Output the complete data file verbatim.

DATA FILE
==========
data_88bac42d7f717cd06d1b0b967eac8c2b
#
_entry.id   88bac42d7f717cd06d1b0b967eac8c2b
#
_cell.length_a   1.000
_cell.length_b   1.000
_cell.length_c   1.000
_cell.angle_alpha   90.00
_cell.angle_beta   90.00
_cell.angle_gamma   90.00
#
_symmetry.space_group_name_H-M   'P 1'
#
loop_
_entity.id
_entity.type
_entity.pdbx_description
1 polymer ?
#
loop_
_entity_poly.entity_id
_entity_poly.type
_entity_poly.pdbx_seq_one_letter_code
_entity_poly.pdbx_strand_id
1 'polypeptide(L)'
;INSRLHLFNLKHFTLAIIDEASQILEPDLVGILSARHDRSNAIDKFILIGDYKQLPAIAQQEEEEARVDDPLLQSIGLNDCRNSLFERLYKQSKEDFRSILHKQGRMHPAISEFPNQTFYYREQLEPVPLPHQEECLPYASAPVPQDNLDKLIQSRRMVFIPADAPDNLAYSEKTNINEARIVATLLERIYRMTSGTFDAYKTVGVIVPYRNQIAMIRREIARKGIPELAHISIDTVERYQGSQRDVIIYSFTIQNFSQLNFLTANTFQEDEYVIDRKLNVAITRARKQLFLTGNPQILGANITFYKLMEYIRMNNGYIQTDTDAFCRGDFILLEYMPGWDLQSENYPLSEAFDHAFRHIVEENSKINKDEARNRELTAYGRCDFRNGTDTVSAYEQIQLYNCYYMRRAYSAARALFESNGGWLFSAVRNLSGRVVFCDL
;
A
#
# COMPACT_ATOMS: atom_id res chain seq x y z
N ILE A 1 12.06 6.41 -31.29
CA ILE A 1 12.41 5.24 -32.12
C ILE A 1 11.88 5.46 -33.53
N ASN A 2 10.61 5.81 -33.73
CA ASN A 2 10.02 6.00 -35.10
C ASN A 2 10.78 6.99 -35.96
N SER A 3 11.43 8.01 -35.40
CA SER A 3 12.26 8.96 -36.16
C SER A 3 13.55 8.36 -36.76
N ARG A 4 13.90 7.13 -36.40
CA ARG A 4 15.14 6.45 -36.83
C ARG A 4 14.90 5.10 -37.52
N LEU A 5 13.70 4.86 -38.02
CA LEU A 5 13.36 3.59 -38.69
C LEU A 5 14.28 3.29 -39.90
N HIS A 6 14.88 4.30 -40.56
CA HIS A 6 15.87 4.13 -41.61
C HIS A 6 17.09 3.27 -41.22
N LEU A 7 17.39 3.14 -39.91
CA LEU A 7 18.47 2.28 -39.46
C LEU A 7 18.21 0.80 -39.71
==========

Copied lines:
data_88bac42d7f717cd06d1b0b967eac8c2b
#
_entry.id   88bac42d7f717cd06d1b0b967eac8c2b
#
_cell.length_a   1.000
_cell.length_b   1.000
_cell.length_c   1.000
_cell.angle_alpha   90.00
_cell.angle_beta   90.00
_cell.angle_gamma   90.00
#
_symmetry.space_group_name_H-M   'P 1'
#
loop_
_entity.id
_entity.type
_entity.pdbx_description
1 polymer ?
#
loop_
_entity_poly.entity_id
_entity_poly.type
_entity_poly.pdbx_seq_one_letter_code
_entity_poly.pdbx_strand_id
1 'polypeptide(L)'
;INSRLHLFNLKHFTLAIIDEASQILEPDLVGILSARHDRSNAIDKFILIGDYKQLPAIAQQEEEEARVDDPLLQSIGLNDCRNSLFERLYKQSKEDFRSILHKQGRMHPAISEFPNQTFYYREQLEPVPLPHQEECLPYASAPVPQDNLDKLIQSRRMVFIPADAPDNLAYSEKTNINEARIVATLLERIYRMTSGTFDAYKTVGVIVPYRNQIAMIRREIARKGIPELAHISIDTVERYQGSQRDVIIYSFTIQNFSQLNFLTANTFQEDEYVIDRKLNVAITRARKQLFLTGNPQILGANITFYKLMEYIRMNNGYIQTDTDAFCRGDFILLEYMPGWDLQSENYPLSEAFDHAFRHIVEENSKINKDEARNRELTAYGRCDFRNGTDTVSAYEQIQLYNCYYMRRAYSAARALFESNGGWLFSAVRNLSGRVVFCDL
;
A
#
# COMPACT_ATOMS: atom_id res chain seq x y z
N ILE A 1 12.06 6.41 -31.29
CA ILE A 1 12.41 5.24 -32.12
C ILE A 1 11.88 5.46 -33.53
N ASN A 2 10.61 5.81 -33.73
CA ASN A 2 10.02 6.00 -35.10
C ASN A 2 10.78 6.99 -35.96
N SER A 3 11.43 8.01 -35.40
CA SER A 3 12.26 8.96 -36.16
C SER A 3 13.55 8.36 -36.76
N ARG A 4 13.90 7.13 -36.40
CA ARG A 4 15.14 6.45 -36.83
C ARG A 4 14.90 5.10 -37.52
N LEU A 5 13.70 4.86 -38.02
CA LEU A 5 13.36 3.59 -38.69
C LEU A 5 14.28 3.29 -39.90
N HIS A 6 14.88 4.30 -40.56
CA HIS A 6 15.87 4.13 -41.61
C HIS A 6 17.09 3.27 -41.22
N LEU A 7 17.39 3.14 -39.91
CA LEU A 7 18.47 2.28 -39.46
C LEU A 7 18.21 0.80 -39.71